Proposed settlement calls for schools, creditors to split Kathy Cox's $1 million prize

A legal tug of war over the prize winnings has been going on for more than a year in the Chapter 7 bankruptcy case filed by Cox and her husband, John Cox, a home builder.

On Wednesday, Kathy Cox said she was angered by the agreement.

"I'm happy that the schools will get $500,000, don't get me wrong on that," she said in a telephone interview. "But all of it should have gone to the schools."

In August 2008, Cox appeared on the game show "Are You Smarter than a 5th Grader?" and aced it, correctly answering all 11 questions and winning the $1 million prize. Cox had said that if she won she would give her winnings to the Georgia Academy for the Blind in Macon, the Georgia School for the Deaf in Cave Spring and the Atlanta Area School for the Deaf in Clarkston.

All three schools, while state-run, do not rely on local funding. Cox said she wanted the money to help build nest eggs for scholarships.

Two months after the game show appearance, the Coxes filed for bankruptcy protection, citing more than $3.5 million in liabilities and less than $650,000 in assets. Last year, Gary W. Brown, the Chapter 7 trustee, filed suit seeking to claim the $1 million for the Coxes' creditors. The suit said that Cox, acting on her own and not as school superintendent, executed a document allowing her prize winnings to be transferred to a charitable gift fund.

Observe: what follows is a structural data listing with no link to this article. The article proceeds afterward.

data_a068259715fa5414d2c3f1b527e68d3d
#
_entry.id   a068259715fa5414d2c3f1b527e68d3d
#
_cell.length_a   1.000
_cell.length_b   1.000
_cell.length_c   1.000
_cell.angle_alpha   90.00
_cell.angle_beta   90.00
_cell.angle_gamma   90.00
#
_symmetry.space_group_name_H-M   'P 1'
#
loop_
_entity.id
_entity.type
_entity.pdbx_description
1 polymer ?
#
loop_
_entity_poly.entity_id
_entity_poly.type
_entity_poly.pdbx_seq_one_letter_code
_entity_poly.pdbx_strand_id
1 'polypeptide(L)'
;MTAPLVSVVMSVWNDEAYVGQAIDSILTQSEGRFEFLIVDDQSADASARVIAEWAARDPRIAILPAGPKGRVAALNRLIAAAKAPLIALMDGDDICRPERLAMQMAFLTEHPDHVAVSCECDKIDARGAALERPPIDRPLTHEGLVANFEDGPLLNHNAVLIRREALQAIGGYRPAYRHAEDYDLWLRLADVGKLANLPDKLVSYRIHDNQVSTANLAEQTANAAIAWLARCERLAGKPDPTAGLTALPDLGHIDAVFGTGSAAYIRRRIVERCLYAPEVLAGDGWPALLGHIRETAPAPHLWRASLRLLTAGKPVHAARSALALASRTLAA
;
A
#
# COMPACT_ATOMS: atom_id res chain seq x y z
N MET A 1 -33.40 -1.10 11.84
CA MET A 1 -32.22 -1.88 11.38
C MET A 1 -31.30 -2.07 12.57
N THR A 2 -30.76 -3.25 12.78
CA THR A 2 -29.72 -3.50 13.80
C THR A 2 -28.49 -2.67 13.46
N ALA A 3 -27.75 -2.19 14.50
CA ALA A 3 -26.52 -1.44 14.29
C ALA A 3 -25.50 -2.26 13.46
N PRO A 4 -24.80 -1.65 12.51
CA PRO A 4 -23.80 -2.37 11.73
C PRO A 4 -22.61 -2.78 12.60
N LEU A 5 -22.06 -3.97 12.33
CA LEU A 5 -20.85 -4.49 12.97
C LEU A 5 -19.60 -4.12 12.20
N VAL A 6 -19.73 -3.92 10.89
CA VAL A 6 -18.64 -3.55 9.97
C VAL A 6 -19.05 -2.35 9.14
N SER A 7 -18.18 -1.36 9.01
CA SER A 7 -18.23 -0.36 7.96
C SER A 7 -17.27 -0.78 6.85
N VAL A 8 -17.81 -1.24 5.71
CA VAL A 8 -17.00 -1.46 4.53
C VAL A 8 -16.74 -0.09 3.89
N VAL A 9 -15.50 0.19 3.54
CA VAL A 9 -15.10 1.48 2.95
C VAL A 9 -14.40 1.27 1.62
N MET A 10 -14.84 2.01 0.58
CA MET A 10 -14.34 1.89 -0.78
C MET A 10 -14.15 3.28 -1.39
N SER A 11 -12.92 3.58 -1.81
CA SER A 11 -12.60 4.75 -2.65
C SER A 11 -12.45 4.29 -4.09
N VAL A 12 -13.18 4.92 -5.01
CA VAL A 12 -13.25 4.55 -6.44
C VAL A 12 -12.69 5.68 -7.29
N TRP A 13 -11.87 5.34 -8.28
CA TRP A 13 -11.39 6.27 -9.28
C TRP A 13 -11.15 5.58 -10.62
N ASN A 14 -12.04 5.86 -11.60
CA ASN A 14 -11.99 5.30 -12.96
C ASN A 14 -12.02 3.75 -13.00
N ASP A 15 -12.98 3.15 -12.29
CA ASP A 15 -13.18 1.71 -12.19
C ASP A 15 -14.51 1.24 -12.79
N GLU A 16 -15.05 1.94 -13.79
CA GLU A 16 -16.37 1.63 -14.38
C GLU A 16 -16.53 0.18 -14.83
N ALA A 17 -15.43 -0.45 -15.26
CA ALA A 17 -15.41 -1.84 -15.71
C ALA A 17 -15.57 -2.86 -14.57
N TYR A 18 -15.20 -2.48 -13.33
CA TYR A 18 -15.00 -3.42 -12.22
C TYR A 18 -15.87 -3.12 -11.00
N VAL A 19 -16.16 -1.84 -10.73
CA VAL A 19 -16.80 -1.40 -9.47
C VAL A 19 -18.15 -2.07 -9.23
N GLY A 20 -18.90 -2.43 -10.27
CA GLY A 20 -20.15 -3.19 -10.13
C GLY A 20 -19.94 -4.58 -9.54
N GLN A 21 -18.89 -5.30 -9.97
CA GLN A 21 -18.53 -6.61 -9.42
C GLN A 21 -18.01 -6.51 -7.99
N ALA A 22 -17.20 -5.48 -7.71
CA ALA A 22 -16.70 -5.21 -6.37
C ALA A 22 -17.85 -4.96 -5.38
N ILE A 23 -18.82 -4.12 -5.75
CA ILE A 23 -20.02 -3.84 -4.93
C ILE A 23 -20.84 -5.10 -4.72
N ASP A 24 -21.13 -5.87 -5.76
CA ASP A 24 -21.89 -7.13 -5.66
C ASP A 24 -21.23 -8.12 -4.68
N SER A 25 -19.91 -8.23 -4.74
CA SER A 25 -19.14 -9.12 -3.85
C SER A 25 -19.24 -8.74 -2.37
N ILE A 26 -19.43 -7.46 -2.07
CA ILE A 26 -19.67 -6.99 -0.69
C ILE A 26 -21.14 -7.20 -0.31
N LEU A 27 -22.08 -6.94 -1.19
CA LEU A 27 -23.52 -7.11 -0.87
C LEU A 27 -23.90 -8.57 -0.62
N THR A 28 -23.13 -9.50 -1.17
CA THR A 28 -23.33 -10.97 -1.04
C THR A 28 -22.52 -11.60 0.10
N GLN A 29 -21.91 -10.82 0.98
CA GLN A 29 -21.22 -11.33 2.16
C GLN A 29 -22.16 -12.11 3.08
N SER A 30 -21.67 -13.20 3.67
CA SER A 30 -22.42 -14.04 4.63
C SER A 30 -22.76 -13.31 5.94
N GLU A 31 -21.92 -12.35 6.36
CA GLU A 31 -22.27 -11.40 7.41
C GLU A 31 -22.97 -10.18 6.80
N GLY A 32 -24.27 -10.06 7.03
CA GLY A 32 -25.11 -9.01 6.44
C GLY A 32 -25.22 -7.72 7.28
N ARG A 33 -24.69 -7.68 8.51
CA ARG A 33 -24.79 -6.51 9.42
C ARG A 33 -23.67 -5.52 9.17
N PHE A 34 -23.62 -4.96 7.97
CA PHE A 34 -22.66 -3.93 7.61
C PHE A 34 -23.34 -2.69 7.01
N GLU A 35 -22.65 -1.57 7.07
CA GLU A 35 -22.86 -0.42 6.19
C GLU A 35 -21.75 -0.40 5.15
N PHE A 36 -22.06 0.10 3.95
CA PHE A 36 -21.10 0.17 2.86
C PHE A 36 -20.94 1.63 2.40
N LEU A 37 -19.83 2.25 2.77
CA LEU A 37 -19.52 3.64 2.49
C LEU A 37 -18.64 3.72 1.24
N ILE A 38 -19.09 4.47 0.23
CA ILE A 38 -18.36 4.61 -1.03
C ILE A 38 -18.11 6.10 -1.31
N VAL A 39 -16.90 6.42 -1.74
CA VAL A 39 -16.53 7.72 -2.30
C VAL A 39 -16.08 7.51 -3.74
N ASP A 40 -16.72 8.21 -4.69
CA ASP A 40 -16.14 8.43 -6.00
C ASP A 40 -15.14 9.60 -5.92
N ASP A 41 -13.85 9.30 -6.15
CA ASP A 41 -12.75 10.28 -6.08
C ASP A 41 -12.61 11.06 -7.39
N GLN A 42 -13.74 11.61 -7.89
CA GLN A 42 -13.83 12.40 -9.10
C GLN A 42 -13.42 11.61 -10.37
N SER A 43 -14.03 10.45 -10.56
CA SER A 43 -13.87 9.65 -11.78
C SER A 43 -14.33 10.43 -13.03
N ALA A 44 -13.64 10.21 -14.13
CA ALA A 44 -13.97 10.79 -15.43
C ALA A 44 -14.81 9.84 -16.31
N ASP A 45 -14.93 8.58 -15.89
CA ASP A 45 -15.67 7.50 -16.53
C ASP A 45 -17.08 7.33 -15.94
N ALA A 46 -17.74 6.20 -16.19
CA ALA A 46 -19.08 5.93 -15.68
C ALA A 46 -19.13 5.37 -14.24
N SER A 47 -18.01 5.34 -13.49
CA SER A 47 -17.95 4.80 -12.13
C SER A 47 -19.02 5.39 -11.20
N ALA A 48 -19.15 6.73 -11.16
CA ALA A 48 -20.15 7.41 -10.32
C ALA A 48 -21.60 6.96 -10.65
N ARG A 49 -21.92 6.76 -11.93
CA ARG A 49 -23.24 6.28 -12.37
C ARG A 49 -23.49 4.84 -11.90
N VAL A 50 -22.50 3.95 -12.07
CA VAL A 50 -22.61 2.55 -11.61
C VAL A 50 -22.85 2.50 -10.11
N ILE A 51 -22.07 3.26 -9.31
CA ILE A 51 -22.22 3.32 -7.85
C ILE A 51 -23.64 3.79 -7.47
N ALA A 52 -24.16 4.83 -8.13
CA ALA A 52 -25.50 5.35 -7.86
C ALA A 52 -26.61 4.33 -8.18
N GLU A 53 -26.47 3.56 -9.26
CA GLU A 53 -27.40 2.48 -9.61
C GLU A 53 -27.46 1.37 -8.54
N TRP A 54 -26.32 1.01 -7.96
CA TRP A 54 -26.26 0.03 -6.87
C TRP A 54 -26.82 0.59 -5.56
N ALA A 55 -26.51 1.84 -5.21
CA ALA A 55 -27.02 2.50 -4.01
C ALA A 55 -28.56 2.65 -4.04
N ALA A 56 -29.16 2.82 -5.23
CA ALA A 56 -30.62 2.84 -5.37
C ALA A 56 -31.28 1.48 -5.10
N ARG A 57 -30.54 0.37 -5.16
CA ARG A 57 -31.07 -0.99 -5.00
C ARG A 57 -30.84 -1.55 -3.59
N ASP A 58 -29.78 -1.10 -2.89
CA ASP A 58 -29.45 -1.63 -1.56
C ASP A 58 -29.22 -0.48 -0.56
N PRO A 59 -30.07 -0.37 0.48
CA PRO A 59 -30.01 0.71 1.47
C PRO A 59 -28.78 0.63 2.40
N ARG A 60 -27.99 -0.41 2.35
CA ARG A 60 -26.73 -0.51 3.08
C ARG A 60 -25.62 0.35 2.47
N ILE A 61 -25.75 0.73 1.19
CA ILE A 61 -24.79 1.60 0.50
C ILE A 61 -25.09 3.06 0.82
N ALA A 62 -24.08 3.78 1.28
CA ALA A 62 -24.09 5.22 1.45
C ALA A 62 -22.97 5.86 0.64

Since February, the money has been deposited in the registry of the U.S. Bankruptcy Court. The proposed settlement must ultimately be approved by U.S. Bankruptcy Judge W. Homer Drake in Newnan. All parties and creditors in the case had to file a response to the court by Wednesday if they had an objection.

Brown, the trustee, said an Oct. 8 hearing has been set to consider the proposed settlement.

"I think it is a satisfactory resolution and hope it will provide meaningful distribution to the creditors and satisfaction to other interested parties," he said.

Kathy Cox said she is not a satisfied party.

"It actually makes me angry," said Cox, who is now chief executive officer of the U.S. Education Delivery Institute, a Washington think tank.

"If anybody had watched the show, it was so clear I was there as the state school superintendent," she said. "That money had nothing to do with what was happening to us personally."

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